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2015-05-22 - Colloque/Présentation - communication orale - Anglais - 1 page(s)

Paci Paula , Ris Laurence , "Effects of GAD65-specific b78 antibody on synaptic plasticity in hippocampal organotypic slices" in 11th National Congress of the Belgian Society for Neuroscience , Mons, Belgique, 2015

  • Codes CREF : Sciences biomédicales (DI3200)
  • Unités de recherche UMONS : Neurosciences (M119)
  • Instituts UMONS : Institut des Sciences et Technologies de la Santé (Santé)

Abstract(s) :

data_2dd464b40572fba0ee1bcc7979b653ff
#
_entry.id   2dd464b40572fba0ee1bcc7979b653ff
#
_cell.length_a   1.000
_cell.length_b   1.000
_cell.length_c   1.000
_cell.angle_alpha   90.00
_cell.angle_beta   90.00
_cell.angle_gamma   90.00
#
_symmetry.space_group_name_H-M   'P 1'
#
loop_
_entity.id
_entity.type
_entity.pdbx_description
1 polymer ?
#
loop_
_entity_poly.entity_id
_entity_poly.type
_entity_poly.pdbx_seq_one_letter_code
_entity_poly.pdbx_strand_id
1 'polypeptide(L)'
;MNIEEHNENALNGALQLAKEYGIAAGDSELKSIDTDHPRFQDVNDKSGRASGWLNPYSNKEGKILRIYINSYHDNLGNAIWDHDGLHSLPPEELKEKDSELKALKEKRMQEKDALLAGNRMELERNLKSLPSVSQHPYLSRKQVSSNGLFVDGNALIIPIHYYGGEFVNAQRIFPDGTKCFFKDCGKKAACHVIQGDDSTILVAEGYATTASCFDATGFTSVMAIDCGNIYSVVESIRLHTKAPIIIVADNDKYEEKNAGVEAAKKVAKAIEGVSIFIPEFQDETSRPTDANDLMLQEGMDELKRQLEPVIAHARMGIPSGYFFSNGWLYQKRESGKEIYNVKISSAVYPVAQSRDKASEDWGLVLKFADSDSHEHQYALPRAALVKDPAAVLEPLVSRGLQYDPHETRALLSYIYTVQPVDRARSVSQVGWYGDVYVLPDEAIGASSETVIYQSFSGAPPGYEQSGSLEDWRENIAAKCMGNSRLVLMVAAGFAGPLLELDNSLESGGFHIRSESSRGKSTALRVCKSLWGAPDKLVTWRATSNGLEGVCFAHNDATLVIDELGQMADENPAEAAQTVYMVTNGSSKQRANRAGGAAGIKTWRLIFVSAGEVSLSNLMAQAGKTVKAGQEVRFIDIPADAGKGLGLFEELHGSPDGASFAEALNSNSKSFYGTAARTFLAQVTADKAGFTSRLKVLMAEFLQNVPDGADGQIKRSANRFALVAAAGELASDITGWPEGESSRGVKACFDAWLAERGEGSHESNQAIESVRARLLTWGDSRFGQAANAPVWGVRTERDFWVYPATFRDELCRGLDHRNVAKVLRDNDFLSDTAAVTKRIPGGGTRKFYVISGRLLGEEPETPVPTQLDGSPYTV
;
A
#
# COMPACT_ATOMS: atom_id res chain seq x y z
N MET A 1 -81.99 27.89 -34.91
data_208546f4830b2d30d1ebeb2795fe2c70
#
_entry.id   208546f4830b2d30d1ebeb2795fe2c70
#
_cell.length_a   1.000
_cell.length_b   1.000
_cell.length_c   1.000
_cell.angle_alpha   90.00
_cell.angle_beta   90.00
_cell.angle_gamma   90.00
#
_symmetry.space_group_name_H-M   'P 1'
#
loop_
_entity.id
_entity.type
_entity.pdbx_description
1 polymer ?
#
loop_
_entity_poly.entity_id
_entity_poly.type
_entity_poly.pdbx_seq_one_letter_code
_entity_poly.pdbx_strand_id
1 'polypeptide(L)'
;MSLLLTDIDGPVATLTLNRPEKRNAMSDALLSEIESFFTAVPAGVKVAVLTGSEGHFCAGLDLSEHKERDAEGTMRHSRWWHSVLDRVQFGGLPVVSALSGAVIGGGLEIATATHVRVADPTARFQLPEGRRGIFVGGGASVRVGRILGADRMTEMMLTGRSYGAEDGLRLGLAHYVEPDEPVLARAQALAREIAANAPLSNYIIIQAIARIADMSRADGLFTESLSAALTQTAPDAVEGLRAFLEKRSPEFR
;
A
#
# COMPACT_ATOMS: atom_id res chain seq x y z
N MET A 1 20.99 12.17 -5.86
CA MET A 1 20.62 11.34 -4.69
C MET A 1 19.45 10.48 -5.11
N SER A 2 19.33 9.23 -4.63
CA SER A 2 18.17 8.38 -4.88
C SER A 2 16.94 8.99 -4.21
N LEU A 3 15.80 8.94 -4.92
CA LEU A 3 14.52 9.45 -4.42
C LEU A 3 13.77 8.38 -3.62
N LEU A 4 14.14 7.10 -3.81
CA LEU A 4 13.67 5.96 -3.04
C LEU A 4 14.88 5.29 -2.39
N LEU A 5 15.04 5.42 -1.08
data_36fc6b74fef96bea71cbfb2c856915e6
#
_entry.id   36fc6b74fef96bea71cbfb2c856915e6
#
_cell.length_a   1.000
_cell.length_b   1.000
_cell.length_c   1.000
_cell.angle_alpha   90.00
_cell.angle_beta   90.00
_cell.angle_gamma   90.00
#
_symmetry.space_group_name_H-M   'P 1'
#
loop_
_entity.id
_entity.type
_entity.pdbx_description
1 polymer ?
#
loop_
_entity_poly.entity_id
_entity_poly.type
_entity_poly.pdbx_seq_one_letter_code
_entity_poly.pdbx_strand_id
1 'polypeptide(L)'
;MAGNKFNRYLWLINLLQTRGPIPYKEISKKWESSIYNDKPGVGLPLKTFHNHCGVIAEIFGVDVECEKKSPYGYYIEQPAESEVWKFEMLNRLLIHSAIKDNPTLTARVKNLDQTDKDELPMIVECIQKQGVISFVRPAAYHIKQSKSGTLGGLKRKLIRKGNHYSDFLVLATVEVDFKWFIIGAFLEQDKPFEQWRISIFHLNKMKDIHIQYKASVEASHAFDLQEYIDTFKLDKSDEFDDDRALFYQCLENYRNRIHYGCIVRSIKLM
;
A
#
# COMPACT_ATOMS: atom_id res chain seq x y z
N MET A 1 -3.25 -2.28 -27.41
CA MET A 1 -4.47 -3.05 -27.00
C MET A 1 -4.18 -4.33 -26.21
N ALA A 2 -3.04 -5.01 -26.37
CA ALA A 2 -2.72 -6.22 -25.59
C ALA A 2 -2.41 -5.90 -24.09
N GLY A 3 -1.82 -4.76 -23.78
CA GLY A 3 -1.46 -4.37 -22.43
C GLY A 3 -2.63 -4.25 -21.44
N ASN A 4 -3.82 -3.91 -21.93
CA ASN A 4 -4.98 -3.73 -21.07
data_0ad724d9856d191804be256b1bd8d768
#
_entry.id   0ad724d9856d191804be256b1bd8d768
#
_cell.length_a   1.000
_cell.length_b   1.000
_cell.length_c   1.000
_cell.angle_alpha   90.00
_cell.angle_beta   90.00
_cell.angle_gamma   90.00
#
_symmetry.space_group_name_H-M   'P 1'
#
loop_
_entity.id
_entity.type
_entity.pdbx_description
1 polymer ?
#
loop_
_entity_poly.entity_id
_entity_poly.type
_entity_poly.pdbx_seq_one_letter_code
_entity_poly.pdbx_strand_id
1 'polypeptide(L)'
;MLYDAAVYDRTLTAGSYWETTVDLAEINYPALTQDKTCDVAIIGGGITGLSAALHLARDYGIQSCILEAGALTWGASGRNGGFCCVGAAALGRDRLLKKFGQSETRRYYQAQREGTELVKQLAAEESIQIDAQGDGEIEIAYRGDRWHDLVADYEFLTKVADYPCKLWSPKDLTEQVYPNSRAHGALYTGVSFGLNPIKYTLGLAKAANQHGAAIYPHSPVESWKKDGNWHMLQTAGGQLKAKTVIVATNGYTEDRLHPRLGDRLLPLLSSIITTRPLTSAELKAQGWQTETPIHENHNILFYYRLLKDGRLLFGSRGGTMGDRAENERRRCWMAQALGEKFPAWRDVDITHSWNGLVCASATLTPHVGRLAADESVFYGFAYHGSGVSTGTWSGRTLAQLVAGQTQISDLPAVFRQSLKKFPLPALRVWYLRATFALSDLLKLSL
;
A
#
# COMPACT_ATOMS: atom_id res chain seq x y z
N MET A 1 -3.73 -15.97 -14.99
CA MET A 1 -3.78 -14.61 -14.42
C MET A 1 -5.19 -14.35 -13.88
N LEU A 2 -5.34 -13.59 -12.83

(Anglais) It is well known that Arc, for Activity-Regulated Cytoskeleton-associated protein, is implicated in synaptic plasticity in the hippocampus. This protein is translated only in activated dendritic spines where it stabilizes F-actin polymers and induces structural modifications. However, the mechanisms underlying the regulation of its expression are still poorly understood. Moreover, very little is known about a possible role of GABAergic interneurons in this regulation. In this study, rat hippocampal organotypic slices were used to investigate Arc expression and synaptic plasticity in the presence of GAD65-specific monoclonal antibodies. This experimental model offers the advantages of an in vitro model together with the preservation of the structure of a complex neuronal network. Arc expression was induced in this model by forskolin and IBMX, two drugs increasing the level of cAMP, confirming the results obtained by other groups in vivo or in primary cell cultures. Two GAD65-specific human monoclonal antibodies (b96.11 and b78) arising from a patient with autoimmune polyendocrine syndrome type 2 were tested to determine their potential effects in hippocampal organotypic slices. GAD65 is the smaller isoform of glutamate decarboxylase which transforms glutamate to GABA at the level of synapses. It is the target of autoantibodies in various neurological disorders such as stiff-person syndrome, cerebellar ataxia or limbic encephalitis but also in type 1 diabetes. It has been demonstrated that b96.11 antibody recognizes an epitope located at amino acid residues 308-365 while b78 antibody recognizes an epitope located at the C-terminus (512-540). These antibodies induce, in vitro, a reduction in GAD65 enzymatic activity which is significantly stronger for b78 than for b96.11 (Raju et al. 2005). In agreement with this observation, an increase of extracellular glutamate concentration has been observed in the cerebellum after in vivo antibody administration with a significantly more pronounced effect of b78 as compared to b96.11 (Manto et al. 2011). Moreover, it has been recently discovered that the two antibodies affect the inhibitory synaptic transmission in cerebellar slices where b78 causes a significantly stronger long-term reduction contrary to b96.11. The same study has also proved that b78 only interferes with the association of GAD65 to GABAergic vesicles, disturbing GABA exocytosis in synapses (Manto et al. 2015). In hippocampal slices, after having demonstrated that GAD65-specific antibodies were able to enter living neurons without affecting cell viability, we observed that b78 antibody led to a significant microglial proliferation when added at 0.5µg/ml during 3 days. This effect was specific as it was not induced by b96.11 antibody. Moreover, b78 antibody, at the same concentration, prevented long-term potentiation (LTP) and inhibited the induction of Arc expression in culture. These results could be explained by an alteration of dendritic spines at the basal state or by the impairment of dendritic spines structural modifications normally induced by LTP and dependent on Arc expression. To answer this question, a confocal approach was realized on EGFP transfected neurons at the basal state. No disruption of dendritic spines density or morphology in slices incubated with b78 antibody was detected. However, it would be very interesting to reproduce this analysis after forskolin and IBMX application to determine if b78 could prevent the structural modifications of spines correlated to the increase of synaptic efficacy. Based upon these results, it would be also attractive to investigate the interaction between GABAergic interneurons and microglia in the context of synaptic plasticity. We sincerely thank the Professor C. Hampe of the University of Washington for having generously supplied b78 and b96.11 antibodies.